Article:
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Mayflies are found in freshwater lakes & rivers around the world. There are approximately 2,500 different species known worldwide with over 600 species in North America alone. The Mayfly is very pollution sensitive, which means if mayflies are in or around the water should be of a good quality. The Mayfly life cycle consists of two underwater stages (egg and nymph), and two terrestrial stages (dun and spinner). Photo credit Bernard Dupont – Wikimedia commons image.

The aquatic mayfly nymph is found worldwide and year-round

By Skip Clement

If you look up mayfly with the idea of seeing it as a photo or drawn by a competent illustrator, there will be little left to the imagination as to the shape, size, and lifestyle if there is a caption with those explanations. On the other hand, to search ‘fly tying mayfly nymph’ on YouTube, a seeker may never know what a mayfly nymph looks like because it is each fly tyers interpretation. A mayfly nymph could look like anything from a butterfly to a rusting nail, with yet others making their fly mimic the mayfly nymph unmistakably.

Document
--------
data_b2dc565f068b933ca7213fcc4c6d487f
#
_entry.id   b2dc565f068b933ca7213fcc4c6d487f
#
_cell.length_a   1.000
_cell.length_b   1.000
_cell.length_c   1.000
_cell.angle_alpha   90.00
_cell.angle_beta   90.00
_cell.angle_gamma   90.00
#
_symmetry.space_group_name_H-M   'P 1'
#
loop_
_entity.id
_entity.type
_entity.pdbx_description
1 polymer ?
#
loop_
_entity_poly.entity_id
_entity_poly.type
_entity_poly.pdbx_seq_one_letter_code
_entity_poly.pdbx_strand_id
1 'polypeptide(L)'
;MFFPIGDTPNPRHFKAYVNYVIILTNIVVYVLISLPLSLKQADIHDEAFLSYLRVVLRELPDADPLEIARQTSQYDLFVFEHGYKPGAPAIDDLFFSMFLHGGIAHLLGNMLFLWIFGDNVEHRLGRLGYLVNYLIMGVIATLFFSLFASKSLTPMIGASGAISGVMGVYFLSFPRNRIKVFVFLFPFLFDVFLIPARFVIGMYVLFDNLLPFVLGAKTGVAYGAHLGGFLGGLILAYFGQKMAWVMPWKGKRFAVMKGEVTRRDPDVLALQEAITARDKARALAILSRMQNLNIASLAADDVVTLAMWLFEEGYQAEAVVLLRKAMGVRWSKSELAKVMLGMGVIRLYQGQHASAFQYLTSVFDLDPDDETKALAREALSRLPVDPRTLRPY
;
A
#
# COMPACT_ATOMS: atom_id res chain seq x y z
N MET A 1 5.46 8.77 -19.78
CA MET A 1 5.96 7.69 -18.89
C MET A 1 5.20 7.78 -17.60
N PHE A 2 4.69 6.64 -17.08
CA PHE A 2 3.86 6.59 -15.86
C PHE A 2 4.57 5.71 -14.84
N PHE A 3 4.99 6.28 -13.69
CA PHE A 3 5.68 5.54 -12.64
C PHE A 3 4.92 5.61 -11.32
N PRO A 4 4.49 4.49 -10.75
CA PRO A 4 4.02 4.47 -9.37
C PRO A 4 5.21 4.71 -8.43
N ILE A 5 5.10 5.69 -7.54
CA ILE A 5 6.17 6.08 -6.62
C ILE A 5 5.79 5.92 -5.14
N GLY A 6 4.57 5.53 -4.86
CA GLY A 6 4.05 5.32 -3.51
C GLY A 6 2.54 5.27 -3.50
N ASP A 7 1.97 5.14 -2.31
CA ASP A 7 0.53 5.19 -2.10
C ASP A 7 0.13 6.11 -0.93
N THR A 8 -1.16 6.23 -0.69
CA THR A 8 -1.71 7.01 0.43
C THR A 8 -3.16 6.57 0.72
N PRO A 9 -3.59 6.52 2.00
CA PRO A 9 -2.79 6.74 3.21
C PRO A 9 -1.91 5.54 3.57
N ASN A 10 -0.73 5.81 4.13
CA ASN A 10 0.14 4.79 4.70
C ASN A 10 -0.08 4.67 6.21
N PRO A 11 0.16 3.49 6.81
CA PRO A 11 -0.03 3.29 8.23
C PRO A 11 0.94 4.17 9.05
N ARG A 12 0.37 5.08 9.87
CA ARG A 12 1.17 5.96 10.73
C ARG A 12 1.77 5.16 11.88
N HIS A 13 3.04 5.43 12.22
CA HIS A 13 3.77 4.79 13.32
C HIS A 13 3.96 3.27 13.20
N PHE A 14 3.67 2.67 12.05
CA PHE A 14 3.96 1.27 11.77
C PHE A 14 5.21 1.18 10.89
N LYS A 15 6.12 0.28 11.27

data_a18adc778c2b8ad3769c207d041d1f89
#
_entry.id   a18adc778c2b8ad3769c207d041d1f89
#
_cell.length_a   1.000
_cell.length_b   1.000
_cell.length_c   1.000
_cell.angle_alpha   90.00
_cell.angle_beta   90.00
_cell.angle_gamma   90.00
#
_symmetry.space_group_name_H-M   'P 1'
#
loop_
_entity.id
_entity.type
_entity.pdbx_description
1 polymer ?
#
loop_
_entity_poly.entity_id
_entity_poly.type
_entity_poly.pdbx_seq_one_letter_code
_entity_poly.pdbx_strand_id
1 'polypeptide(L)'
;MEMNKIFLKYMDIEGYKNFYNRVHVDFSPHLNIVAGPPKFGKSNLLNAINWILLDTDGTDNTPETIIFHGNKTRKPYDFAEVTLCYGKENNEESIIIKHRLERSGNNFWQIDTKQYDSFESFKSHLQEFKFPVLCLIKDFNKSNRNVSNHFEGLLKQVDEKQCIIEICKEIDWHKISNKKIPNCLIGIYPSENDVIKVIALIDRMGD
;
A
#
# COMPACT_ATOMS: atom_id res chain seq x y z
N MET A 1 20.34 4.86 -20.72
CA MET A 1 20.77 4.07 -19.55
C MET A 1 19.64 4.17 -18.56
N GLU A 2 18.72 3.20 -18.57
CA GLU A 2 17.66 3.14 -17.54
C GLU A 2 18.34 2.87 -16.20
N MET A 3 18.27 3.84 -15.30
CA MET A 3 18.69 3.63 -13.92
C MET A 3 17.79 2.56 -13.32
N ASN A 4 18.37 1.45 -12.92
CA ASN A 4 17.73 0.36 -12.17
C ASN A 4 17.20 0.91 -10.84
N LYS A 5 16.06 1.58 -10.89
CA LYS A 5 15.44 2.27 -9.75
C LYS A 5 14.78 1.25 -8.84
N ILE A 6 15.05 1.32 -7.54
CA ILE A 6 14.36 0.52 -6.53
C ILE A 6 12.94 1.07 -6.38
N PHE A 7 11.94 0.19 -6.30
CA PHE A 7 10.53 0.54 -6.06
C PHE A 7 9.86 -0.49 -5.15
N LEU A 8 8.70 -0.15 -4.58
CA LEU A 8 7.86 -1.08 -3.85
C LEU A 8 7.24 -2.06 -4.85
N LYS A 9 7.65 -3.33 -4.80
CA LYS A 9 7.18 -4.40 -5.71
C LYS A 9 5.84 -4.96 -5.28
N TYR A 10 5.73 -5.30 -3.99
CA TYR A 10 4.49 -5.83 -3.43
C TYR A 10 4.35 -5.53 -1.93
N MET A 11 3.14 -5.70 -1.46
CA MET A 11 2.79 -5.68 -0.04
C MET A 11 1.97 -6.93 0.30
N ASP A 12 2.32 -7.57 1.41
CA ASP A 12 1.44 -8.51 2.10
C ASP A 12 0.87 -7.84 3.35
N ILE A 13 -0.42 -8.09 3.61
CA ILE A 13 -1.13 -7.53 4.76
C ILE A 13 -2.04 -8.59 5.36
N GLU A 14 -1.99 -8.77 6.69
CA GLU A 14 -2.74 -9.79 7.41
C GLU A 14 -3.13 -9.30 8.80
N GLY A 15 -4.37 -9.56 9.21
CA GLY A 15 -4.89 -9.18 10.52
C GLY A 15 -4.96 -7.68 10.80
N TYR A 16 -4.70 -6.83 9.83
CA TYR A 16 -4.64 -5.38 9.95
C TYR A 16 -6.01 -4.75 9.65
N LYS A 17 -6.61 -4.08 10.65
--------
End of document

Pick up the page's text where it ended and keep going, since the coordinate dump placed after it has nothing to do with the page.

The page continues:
Further, and far more critical, is deciding which fly tyers interpretation of a mayfly nymph catches trouts?

Nymph: The Mayfly nymph can be fished year-round as it is always present along lake bottoms. They are most available to trout before and during emergence, usually around midday in cloudy conditions, from mid-spring to mid-summer, and again in early to mid-fall. 

Nymph casings and newly hatched duns on the surface indicate a hatch. Trout will begin feeding on the false starts of the nymphs near the bottom before emergence with no surface sign evident, so consider the time of year and look for trout actively feeding near the bottom. As the hatch progresses, trout will feed on the nymphs from the bottom to the water’s surface. —  Fly


Hook: # 12 Curved Nymph

Thread: Rusty Brown

Ribs: Copper Wire for adding weight & Ribs

Body: Seals Fur Creamy White

Tail & Head: Pheasant Tail



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